• fine particle;
  • air quality forecast;
  • 3-D Eta-CMAQ model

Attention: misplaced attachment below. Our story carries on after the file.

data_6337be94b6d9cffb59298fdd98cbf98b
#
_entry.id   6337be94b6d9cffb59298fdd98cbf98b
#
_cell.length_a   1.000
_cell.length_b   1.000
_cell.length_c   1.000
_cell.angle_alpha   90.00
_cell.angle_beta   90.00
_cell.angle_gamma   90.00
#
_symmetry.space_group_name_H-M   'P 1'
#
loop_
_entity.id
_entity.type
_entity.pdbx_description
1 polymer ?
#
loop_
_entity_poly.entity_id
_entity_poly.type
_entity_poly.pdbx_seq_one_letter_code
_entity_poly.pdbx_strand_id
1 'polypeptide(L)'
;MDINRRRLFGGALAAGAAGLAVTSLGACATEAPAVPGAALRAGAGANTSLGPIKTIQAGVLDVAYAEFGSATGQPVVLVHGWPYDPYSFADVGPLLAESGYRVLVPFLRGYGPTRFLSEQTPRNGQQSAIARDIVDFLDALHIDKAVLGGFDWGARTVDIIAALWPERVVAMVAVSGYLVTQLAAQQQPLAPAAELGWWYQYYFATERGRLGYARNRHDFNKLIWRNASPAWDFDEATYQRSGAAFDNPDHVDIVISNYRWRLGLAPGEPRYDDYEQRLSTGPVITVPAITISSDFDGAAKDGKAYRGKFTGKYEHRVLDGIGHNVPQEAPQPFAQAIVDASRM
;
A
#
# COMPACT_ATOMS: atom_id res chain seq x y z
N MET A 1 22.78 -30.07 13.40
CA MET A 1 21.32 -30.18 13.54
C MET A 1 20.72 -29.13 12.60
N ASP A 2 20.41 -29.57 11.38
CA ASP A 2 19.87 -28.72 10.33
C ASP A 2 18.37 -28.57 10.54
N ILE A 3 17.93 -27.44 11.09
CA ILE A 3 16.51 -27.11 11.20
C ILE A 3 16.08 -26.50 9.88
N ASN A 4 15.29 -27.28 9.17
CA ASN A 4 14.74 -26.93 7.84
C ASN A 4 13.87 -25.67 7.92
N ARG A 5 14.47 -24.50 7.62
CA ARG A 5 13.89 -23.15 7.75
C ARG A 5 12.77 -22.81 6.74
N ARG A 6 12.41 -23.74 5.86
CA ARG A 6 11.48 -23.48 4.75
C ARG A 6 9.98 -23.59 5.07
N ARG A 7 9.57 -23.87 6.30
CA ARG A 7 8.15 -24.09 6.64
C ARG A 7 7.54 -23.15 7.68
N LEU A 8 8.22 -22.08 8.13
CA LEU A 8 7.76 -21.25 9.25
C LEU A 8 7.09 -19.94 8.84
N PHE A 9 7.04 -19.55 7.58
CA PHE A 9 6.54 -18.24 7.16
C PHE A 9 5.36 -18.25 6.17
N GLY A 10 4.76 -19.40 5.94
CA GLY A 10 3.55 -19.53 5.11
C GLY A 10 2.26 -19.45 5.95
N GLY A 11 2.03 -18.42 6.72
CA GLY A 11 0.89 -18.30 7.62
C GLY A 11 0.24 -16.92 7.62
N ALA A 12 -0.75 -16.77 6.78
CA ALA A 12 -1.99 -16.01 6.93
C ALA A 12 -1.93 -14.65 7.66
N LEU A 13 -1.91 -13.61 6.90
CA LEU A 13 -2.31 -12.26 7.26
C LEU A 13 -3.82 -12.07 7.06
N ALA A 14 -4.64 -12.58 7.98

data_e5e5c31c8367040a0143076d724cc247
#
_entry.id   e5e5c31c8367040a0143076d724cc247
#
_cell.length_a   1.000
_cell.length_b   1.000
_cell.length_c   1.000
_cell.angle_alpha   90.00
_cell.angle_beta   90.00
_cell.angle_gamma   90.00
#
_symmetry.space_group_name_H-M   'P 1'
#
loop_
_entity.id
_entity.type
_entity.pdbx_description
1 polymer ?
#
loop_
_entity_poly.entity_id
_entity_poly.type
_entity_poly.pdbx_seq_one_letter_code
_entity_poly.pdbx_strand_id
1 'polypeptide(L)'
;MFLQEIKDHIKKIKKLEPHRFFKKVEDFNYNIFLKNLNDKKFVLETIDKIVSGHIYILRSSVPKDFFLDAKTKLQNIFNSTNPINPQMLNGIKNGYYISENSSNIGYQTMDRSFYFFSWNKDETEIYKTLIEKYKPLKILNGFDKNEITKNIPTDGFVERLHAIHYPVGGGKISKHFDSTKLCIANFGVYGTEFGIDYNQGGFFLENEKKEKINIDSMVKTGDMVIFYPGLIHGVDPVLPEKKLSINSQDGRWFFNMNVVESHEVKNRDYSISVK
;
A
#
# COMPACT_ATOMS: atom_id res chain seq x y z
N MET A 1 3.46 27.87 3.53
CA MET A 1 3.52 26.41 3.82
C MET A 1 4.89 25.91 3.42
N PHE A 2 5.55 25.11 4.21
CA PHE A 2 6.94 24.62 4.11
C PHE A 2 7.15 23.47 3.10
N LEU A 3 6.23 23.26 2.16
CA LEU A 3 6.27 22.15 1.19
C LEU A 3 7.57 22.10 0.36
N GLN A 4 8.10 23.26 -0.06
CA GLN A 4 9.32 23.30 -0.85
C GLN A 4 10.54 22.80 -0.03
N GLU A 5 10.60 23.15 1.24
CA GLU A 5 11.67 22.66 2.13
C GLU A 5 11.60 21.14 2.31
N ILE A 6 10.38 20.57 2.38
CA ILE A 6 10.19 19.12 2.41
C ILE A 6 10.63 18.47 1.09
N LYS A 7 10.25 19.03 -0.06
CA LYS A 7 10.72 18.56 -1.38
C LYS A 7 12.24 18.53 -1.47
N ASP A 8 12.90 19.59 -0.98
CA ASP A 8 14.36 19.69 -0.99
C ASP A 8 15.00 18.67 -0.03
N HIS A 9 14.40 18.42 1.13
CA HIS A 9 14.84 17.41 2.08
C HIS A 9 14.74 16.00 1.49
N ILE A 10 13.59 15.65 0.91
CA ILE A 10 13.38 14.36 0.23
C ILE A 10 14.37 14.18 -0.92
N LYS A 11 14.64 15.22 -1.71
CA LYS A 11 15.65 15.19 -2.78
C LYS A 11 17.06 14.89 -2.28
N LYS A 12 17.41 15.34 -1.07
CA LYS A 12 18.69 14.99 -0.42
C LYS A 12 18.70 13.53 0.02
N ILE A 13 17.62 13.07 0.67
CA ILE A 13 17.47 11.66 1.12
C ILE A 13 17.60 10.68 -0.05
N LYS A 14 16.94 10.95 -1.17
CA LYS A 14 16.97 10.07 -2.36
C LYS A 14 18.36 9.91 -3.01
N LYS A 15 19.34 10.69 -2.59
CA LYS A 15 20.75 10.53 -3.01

[1] The performance of the Eta-Community Multiscale Air Quality (CMAQ) modeling system in forecasting PM2.5 and chemical species is assessed over the eastern United States with the observations obtained by aircraft (NOAA P-3 and NASA DC-8) and four surface monitoring networks (AIRNOW, IMPROVE, CASTNet and STN) during the 2004 International Consortium for Atmospheric Research on Transport and Transformation (ICARTT) study. The results of the statistical analysis at the AIRNOW sites show that the model was able to reproduce the day-to-day and spatial variations of observed PM2.5 and captured a majority (73%) of PM2.5 observations within a factor of 2, with normalized mean bias of −21%. The consistent underestimations in regional PM2.5 forecast at other networks (IMPROVE and STN) were mainly due to the underestimation of total carbonaceous aerosols at both urban and rural sites. The significant underestimation of the “other” category, which predominantly is composed of primary emitted trace elements in the current model configuration, is also one of the reasons leading to the underestimation of PM2.5 at rural sites. The systematic overestimations of SO42− both at the surface sites and aloft, in part, suggest too much SO2 cloud oxidation due to the overestimation of SO2 and H2O2 in the model. The underestimation of NH4+ at the rural sites and aloft may be attributed to the exclusion of some sources of NH3 in the emission inventory. The systematic underestimations of NO3 may result from the general overestimations of SO42−. Note that there are compensating errors among the underestimation of PM2.5 species (such as total carbonaceous aerosols) and overestimation of PM2.5 species (such as SO42−), leading to generally better performance of PM2.5 mass. The systematic underestimation of biogenic isoprene (by ∼30%) and terpene (by a factor of 4) suggests that their biogenic emissions may have been biased low, whereas the consistent overestimations of toluene by the model under the different conditions suggest that its anthropogenic emissions might be too high. The contributions of various physical and chemical processes governing the distribution of PM2.5 during this period are investigated through detailed analysis of model process budgets using the integrated process rate (IPR) analysis along back trajectories at five selected locations in Pennsylvania and Georgia. The results show that the dominant processes for PM2.5 formation and removal vary from the site to site, indicating significant spatial variability.